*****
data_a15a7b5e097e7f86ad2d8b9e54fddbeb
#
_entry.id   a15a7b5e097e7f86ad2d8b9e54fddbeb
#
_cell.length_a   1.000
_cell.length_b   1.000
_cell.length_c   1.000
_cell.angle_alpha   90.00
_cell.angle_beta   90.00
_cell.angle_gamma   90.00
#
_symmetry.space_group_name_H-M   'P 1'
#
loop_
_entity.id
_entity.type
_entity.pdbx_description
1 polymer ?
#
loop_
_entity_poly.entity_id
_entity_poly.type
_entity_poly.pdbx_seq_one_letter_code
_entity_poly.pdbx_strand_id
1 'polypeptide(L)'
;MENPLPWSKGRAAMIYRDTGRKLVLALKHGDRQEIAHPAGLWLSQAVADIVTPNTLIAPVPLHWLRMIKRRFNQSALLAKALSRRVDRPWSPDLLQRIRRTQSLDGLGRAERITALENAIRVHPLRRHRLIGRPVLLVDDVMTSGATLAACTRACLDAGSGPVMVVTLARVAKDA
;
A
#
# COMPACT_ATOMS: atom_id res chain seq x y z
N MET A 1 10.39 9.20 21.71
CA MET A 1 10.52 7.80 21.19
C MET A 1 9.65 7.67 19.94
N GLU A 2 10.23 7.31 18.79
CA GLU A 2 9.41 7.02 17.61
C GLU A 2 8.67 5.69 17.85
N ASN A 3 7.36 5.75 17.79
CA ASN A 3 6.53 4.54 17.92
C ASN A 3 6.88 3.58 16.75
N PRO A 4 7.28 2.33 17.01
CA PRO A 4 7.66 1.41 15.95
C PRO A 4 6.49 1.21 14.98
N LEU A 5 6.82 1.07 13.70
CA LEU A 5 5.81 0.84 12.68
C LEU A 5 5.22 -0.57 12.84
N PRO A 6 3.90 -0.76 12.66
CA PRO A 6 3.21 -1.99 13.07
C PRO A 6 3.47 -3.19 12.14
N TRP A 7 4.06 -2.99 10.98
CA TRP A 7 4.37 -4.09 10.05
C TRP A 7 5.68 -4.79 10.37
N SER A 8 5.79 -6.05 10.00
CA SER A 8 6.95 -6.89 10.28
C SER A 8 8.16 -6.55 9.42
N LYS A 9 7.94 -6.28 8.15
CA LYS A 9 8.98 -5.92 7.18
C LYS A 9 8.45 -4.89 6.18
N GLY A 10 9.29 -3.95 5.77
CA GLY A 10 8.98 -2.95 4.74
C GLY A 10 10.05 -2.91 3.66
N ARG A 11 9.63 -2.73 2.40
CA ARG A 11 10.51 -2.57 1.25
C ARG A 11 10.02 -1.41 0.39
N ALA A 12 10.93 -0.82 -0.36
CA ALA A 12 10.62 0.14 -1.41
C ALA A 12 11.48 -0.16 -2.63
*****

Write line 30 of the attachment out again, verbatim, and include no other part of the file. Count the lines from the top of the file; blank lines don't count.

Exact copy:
# COMPACT_ATOMS: atom_id res chain seq x y z